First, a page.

The Bannon effect: The alt-right crusader who always had Trump’s ear till his exit

Stephen K. Bannon, US President Donald Trump’s embattled chief strategist and his most controversial adviser, has been the latest senior White House official to be ousted from the Trump administration amidst another major shake up. Almost immediately he has returned to Breitbart, the far-right news outlet, where he had been the editor-in-chief prior to joining the Trump administration. Bannon’s clashes with other members of the administration (often made public by himself) and Trump’s son-in-law and top White House adviser, Jared Kushner, reportedly paved the way for his firing. His departure marked the fourth senior official in five weeks to leave the Trump administration after Reince Priebus and Sean Spicer in July and Michael Flynn in February.

The appointment of Bannon, the right wing media entrepreneur with a very distinct worldview, to a top position in Trump administration in November 2016 was widely perceived as a bad sign, especially by a large number of Americans who may have been willing to give the President-elect the benefit of the doubt. Bannon’s inclusion meant having an alt-right crusader in the White House and the first of realisations that as President, Trump wasn’t going to try and build a broader support base. NPR puts it well: “Bannon’s fingerprints are everywhere, from Trump’s ‘America First’ doctrine to the dark vision laid out in his inaugural address.” So now that he’s gone, does that portend a good sign for the White House?

To be sure, it is a milestone for the Trump administration which he has influenced in profound ways. Since the time Bannon became the CEO of the Trump campaign in August 2016, he consistently echoed Trump’s populist, nativist and anti-globalist passions and as his Chief Strategist, encouraged him to stay true to his promises to his white nationalist support base. Most recently Trump’s comments on Charlottesville violence, citing moral equivalence between the white supremacists and their detractors, disappointed his aides and party members and left much of America indignant and furious but reportedly found the resonance and support of Bannon.

In his short-lived political career, Bannon helped architect the isolationist and anti-immigrant policies of the new administration, including the US’s pull out from the Trans-Pacific Partnership and Paris climate accord. His towering contribution was the controversial travel ban on visitors from seven Muslim-majority countries, which was eventually blocked by the courts (a much-scaled down version has been recently let through), along with the suspension of US’s refugee programs. His was a powerful voice that had Trump’s ear against the many others who would have preferred for him as President to behave more conventionally and in a manner less alienating to the majority of Americans and the world.

This clear initial influence of Bannon on Trump attracted attention in the form of appearance on the February cover of Time magazine and his famous portrayal in an SNL sketch as the dark skeleton behind the scenes — the real in-charge at the White House. Such an open blindsiding did not please Trump and Bannon was partially reined in. From a lower profile, Bannon continued to try and steer the administration’s trade and economic policy left along the lines of his economic, America-first nationalism, and against others whom he saw as the ‘establishment’ and the ‘globalists’. This is where his efforts ran into direct conflict with several members of the administration including Kushner, whom Bannon saw as too obligated to business and New York elite opinion, and the National Economic Policy Council advisor, Gary Cohn. Bannon’s suggestions for infrastructure spending, tougher trade policy with China and increasing the tax on the wealthy were ignored or waylaid by the Trump administration, which generally carried along the conventional Republican path, when it came to economics. Bannon was thus increasingly perceived by other White House officials as a mischief maker, committed to pushing his ideological agenda over working for the success of the overall administration.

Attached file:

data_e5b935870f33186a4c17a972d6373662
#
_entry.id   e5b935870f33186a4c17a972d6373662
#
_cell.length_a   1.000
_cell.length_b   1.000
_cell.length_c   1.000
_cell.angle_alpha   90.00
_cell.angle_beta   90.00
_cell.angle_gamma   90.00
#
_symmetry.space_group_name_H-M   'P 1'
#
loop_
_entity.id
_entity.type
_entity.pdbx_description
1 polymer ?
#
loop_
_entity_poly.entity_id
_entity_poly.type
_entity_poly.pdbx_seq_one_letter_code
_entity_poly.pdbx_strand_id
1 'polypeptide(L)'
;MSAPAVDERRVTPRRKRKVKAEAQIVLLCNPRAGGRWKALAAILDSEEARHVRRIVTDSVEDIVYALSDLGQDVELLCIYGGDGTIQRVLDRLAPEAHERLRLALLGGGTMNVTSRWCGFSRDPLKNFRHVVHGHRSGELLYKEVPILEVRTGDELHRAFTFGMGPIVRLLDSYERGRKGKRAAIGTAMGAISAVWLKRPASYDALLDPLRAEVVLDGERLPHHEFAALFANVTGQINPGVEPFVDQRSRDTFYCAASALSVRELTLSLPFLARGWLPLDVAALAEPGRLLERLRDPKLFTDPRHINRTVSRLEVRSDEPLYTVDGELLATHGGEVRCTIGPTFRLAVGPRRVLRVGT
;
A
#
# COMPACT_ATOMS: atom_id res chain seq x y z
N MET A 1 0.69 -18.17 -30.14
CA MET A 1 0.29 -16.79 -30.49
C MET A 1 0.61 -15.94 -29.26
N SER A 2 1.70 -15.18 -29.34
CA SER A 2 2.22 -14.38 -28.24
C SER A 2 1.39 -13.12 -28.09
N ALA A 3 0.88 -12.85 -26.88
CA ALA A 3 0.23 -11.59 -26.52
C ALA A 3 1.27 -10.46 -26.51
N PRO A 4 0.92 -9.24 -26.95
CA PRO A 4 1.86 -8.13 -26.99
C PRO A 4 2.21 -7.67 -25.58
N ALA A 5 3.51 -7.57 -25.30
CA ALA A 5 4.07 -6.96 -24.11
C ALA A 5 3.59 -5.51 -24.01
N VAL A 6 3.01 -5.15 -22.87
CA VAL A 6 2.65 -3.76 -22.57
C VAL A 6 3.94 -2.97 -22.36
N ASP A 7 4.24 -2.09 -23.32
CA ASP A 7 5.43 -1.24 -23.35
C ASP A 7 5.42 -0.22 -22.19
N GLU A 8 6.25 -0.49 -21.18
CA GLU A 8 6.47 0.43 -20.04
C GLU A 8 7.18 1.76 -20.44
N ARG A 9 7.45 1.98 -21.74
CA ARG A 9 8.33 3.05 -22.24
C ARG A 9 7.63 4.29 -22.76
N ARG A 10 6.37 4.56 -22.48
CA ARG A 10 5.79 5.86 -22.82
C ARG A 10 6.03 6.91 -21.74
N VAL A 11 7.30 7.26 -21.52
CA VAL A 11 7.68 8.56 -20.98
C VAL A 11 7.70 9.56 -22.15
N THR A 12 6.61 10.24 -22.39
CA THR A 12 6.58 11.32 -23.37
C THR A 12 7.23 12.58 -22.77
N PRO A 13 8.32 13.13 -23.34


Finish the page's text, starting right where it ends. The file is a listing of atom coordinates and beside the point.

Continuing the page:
With Bannon gone, Trump has lost an adviser deeply committed to operationalising the agenda of white nationalism — someone who, as Vox frames it, “cared about policy details and lower-level personnel appointments, rather than just presidential tweets or statements.” While that is anything but unwelcome, political analysts feel that Bannon’s exit is unlikely to alter the Trump administration in high-profile ways. Bannon had been unsuccessful as it is, in pushing his economic nationalism. On immigration policy, fellow hardliners Jeff Sessions and Stephen Miller are still going to be around. On race-related controversies, Trump has repeatedly demonstrated that his own instincts are quite similar to that of his former Chief Strategist’s. New York Times reporter Maggie Haberman recounted Kushner once saying — ‘Bannon plays to my father-in-law’s worst instincts’. She, however, added that Trump will likely listen more to himself and probably appoint a replacement soon. “There was a Steve Bannon before Steve Bannon … There has always been someone playing to Trump’s darker impulses. Before Bannon there was Roger Stone and before that Roy Cohn,” she said on NYT’s The Daily podcast.

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